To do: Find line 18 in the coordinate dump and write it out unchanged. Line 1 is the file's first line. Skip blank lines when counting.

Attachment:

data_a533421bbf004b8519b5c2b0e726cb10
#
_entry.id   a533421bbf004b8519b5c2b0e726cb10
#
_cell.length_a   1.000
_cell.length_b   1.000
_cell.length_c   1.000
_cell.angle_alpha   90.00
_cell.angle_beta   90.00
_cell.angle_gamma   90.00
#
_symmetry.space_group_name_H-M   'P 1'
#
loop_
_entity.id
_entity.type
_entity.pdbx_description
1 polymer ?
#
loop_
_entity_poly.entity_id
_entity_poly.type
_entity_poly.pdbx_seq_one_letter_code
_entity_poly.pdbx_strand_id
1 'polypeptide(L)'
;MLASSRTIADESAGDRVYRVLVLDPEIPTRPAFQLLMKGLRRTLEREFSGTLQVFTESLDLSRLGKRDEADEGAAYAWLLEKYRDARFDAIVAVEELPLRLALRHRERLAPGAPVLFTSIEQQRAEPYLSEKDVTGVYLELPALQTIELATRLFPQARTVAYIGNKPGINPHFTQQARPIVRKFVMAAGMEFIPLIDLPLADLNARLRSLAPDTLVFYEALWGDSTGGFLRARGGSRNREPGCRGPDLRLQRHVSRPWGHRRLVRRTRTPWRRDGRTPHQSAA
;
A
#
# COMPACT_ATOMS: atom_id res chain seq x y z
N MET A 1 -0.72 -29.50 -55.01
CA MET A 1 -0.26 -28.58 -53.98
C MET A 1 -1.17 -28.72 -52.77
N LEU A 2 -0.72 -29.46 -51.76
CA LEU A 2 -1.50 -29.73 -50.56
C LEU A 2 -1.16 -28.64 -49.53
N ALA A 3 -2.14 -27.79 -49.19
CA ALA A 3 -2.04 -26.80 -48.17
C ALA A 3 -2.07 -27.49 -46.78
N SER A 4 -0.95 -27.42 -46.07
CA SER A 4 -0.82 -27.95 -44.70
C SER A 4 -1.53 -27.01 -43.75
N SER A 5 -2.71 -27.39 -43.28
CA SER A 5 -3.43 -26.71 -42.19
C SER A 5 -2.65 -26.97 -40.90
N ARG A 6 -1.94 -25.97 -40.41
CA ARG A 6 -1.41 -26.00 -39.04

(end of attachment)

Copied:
1 polymer ?